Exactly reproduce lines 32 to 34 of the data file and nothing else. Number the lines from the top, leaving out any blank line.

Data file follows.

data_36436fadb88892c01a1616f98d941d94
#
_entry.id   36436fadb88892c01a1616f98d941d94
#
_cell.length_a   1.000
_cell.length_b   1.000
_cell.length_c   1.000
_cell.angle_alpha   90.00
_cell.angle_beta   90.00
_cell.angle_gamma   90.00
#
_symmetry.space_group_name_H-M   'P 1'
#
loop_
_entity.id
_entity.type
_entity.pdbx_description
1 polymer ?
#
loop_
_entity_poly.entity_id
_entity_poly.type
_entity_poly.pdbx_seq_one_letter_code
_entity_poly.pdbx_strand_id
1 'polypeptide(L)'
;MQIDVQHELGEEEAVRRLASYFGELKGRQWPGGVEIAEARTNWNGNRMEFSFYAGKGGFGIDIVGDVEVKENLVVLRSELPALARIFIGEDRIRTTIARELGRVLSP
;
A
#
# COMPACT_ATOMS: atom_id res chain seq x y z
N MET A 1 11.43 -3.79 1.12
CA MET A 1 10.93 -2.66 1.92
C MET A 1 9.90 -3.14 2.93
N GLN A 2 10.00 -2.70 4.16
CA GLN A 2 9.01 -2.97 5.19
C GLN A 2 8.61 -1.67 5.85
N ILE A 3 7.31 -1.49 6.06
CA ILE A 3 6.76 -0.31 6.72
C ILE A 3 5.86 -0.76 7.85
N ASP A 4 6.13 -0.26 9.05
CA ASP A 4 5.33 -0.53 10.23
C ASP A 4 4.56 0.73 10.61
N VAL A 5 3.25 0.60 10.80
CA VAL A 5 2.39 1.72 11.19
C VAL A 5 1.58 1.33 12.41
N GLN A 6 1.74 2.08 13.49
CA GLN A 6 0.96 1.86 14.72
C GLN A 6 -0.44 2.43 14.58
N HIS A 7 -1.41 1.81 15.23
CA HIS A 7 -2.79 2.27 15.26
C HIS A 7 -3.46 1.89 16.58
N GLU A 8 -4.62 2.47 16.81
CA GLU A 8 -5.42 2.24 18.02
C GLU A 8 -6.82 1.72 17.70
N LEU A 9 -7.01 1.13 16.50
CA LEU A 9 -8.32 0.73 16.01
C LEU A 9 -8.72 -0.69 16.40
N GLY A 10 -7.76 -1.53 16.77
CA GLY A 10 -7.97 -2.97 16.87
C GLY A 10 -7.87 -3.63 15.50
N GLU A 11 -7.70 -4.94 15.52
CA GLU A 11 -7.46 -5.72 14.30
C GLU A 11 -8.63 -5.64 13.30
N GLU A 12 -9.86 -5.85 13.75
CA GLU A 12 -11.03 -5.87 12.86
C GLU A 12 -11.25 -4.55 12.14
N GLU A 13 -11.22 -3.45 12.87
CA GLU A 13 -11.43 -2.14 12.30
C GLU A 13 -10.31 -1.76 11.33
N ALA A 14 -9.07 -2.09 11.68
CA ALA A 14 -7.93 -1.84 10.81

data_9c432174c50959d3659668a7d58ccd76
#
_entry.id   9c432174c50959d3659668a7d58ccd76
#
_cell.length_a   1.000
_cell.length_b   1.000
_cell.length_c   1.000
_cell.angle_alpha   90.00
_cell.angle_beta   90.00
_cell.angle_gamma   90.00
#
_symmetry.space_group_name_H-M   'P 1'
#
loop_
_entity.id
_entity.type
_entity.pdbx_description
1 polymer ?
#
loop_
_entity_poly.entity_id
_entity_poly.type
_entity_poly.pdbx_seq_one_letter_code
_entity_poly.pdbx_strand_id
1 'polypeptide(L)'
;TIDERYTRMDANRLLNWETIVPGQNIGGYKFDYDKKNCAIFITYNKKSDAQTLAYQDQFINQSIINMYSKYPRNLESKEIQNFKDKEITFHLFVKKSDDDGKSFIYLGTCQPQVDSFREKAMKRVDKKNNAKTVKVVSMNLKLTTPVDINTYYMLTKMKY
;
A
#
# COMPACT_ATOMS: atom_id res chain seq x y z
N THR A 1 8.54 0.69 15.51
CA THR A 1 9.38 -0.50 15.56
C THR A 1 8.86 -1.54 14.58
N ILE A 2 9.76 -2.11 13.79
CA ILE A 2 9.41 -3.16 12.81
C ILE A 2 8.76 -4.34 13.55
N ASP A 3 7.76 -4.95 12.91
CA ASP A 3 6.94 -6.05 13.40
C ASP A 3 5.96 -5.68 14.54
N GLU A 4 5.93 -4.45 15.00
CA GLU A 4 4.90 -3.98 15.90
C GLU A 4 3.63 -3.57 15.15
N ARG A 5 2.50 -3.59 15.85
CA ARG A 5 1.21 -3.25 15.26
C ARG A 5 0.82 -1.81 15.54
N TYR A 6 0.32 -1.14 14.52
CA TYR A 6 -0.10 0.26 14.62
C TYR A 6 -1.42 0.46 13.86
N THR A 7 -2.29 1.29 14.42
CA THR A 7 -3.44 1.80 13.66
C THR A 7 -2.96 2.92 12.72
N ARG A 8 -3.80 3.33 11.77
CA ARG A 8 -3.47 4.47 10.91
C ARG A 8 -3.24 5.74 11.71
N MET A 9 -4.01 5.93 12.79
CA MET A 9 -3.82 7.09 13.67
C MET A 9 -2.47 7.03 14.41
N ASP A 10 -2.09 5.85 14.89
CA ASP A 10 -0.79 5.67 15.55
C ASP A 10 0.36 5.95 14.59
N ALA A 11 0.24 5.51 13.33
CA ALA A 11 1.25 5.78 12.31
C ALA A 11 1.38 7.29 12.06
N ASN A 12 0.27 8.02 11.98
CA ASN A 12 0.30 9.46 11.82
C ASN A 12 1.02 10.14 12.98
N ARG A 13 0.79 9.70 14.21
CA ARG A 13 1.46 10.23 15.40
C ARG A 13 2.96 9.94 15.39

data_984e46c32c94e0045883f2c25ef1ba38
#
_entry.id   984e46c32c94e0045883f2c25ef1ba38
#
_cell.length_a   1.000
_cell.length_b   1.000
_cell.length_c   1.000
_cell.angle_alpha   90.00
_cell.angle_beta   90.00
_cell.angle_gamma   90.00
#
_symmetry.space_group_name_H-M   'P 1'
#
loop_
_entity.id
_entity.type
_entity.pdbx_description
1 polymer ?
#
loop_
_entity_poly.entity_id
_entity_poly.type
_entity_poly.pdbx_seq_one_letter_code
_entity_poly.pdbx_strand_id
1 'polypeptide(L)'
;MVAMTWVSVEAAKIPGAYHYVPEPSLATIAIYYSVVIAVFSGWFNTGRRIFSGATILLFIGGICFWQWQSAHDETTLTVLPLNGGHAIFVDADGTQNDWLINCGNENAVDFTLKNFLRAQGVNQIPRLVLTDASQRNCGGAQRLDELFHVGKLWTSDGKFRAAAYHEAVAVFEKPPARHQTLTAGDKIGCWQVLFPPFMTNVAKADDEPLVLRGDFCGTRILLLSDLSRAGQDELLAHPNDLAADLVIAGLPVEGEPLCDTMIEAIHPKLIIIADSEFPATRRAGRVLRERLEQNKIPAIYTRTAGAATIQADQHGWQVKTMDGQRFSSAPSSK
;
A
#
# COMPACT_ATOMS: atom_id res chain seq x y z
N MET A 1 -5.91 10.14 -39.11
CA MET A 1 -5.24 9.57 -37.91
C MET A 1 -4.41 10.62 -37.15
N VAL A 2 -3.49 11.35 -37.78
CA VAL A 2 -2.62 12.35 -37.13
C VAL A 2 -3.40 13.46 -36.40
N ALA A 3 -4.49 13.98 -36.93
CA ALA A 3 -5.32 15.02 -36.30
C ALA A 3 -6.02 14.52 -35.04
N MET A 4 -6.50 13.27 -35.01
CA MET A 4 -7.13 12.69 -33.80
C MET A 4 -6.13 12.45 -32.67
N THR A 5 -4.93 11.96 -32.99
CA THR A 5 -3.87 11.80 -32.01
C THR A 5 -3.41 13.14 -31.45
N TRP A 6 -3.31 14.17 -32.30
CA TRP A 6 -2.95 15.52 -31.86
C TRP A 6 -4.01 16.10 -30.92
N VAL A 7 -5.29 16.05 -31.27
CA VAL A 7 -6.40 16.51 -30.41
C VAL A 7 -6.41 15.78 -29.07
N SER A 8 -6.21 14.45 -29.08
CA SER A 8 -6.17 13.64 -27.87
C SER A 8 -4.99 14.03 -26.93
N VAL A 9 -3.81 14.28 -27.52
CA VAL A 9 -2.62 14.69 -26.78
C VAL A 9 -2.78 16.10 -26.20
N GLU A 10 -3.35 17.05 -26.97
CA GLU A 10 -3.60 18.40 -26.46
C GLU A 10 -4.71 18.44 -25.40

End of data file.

CA MET A 1 10.93 -2.66 1.92
C MET A 1 9.90 -3.14 2.93
N GLN A 2 10.00 -2.70 4.16